With a family tree that goes back about 150 million years, some might call the Bluntnose sixgill shark (Hexanchus griseus) a swimming dinosaur. And since they live most of the year in water too deep for scuba divers to access, they have been shrouded in mystery.
During a brief period in the summer, Bluntnose sixgill sharks rise to waters shallow enough for divers to see. In the 80's and 90's, a good number of these sharks were seen around Hornby Island, on the east side of Vancouver Island, and right off the pier of the Seattle Aquarium. Since then, these sightings have dropped to almost zero.
An experimental fishery reduced the numbers in Barkley Sound on the West coast of Vancouver Island but, unlike other areas, Bluntnose sixgill sharks are still seen on a regular basis.
A little shark curiosity
When I took over a dive charter lodge in Barkley Sound, it was a natural fit between myself and the sharks. I’ve been diving since 1982 and was always fascinated by marine creatures. So when I had my first encounter with a 12-foot Sixgill shark in 1996, I was hooked. With my wife Kathy Johnson, we moved to in Barkley Sound and saw Sixgill sharks right in front of our lodge.
I started to read up on them, ask questions and was surprised how little was known about these sharks. Through one of our many volunteer stewardship and conservation projects I connected with Dr. Chris Harvey-Clark, one of the co-discoverers of Greenland sharks in Quebec. We quickly became close friends, and when I suggested setting up a citizens' science project to research distribution and abundance he immediately agreed to get involved. So with my company Rendezvous Dive Adventures, we set up what I call “Shark Survey Week” and we’ve been diving for these sharks ever since.
Each year during the last two weeks of August, divers come to the resort and enjoy great dives, good food, and presentations by various shark researchers. We do see sharks between July and September but the last half of August seems to be the peak.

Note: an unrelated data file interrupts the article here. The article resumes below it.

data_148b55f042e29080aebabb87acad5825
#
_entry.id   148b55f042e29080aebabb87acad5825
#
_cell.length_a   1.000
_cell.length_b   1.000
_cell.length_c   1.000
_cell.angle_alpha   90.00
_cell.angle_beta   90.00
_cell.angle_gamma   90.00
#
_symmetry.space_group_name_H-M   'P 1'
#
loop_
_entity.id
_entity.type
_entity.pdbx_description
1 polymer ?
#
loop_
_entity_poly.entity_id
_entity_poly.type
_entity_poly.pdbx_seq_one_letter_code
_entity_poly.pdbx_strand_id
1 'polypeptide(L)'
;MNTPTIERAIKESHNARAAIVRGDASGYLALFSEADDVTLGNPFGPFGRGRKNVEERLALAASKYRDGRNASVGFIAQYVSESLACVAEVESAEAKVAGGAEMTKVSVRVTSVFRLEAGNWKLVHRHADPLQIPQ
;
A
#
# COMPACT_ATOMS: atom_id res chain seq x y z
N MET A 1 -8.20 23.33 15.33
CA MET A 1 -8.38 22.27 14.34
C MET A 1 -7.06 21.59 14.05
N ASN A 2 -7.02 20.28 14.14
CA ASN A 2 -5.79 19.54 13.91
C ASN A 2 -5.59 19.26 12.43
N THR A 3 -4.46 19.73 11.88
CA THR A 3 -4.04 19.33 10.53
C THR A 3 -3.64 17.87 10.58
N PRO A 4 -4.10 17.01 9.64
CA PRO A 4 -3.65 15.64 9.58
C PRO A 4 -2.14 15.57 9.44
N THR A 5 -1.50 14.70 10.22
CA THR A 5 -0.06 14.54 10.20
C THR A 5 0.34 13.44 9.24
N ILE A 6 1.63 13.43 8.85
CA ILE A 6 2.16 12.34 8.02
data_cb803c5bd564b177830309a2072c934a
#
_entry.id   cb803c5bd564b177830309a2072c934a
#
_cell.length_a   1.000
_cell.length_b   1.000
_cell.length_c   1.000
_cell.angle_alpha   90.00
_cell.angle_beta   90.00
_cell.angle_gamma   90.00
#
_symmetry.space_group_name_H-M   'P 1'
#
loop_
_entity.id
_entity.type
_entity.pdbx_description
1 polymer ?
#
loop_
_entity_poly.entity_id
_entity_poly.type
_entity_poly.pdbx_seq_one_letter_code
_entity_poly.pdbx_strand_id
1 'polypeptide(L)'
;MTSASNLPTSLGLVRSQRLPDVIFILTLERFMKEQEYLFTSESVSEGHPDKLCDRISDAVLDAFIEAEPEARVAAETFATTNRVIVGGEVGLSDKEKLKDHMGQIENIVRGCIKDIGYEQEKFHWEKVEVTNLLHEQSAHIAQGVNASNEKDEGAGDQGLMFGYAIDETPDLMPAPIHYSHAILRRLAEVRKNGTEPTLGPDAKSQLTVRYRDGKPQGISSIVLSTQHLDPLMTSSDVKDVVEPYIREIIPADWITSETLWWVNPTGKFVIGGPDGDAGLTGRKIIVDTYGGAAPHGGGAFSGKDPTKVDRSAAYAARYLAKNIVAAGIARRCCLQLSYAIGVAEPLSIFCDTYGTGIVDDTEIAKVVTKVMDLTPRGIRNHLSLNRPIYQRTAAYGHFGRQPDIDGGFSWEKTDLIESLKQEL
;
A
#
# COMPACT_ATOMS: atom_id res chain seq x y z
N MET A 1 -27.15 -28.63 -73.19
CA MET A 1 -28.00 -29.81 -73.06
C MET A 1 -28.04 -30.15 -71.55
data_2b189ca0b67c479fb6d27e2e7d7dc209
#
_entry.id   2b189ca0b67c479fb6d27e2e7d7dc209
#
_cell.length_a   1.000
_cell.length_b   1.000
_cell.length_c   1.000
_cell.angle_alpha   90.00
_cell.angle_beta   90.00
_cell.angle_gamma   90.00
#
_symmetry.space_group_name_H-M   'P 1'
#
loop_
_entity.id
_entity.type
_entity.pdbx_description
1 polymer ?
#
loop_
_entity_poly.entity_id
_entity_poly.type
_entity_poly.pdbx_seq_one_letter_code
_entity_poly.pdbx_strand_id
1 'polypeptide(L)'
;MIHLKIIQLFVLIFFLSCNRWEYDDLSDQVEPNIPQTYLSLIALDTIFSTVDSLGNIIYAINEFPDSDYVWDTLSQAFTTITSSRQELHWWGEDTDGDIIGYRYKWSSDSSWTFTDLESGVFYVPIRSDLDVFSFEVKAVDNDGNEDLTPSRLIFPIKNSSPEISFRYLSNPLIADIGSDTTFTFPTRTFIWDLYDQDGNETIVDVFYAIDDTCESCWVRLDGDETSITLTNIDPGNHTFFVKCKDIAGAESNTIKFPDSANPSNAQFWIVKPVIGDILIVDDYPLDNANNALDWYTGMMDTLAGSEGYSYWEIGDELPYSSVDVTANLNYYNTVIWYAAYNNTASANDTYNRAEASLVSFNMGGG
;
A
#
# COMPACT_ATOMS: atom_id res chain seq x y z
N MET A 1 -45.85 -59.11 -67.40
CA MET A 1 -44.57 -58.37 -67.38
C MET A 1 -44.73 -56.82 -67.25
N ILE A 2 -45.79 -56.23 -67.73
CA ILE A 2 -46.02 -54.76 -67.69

A little shark biology
What makes the Sixgill shark so different from other better known sharks is the fact that they have six gill slits (sharks commonly only have five). Together with another species of Sixgill shark, and two Sevengill shark species, they constitute the Cow shark family, one of the oldest shark families.
The shark's reproduction method is also different, called “aplacental viviparity”. The eggs hatch inside the female but are not fed through a placenta. Once they are finished their development inside the mother, they are born live, as miniature versions of the adults.
Sixgill sharks are both scavengers and hunters, feeding on a wide variety of prey. The list includes the Spotted rat fish (Hydrolagus colliei), another deep water fish closely related to ancient sharks and can also be seen at diving depths during the summer.
A little shark exploration
On a foggy August morning, ten divers geared up for a dive on Tyler Rock, ready to explore the waters and view some amazing sharks. After spending 40 minutes underwater, they surface to tell me they have spotted a small shark, probably an immature male. They have taken pictures to log scars, gender, and length. We also log other variables - temperature, time of day, and behaviour. Seeing immature sharks is fairly common for our expedition, ranging between seven and ten feet.
DNA research suggests that sharks that are seen in the same area are often siblings. On some occasions we see larger sharks up to 14 feet - a real treat to see. Two years ago, we found a tiny two and a half foot long shark which is about the length at which they are born. Do they rise to shallower waters in the summer to give birth and find mates? No one knows for sure, but we hope our data helps uncover the answer.
Although our project is in its four official year, we have been collecting similar data for over a decade. We share the information with researchers with the Seattle Aquarium, the Department of Fisheries and Oceans, and many others. We hope this data assists many other groups in uncovering more information about these mysterious and fascinating sharks that live right in my own backyard.
To learn more about Rendezvous Diving Adventures' citizen science project, please visit their website.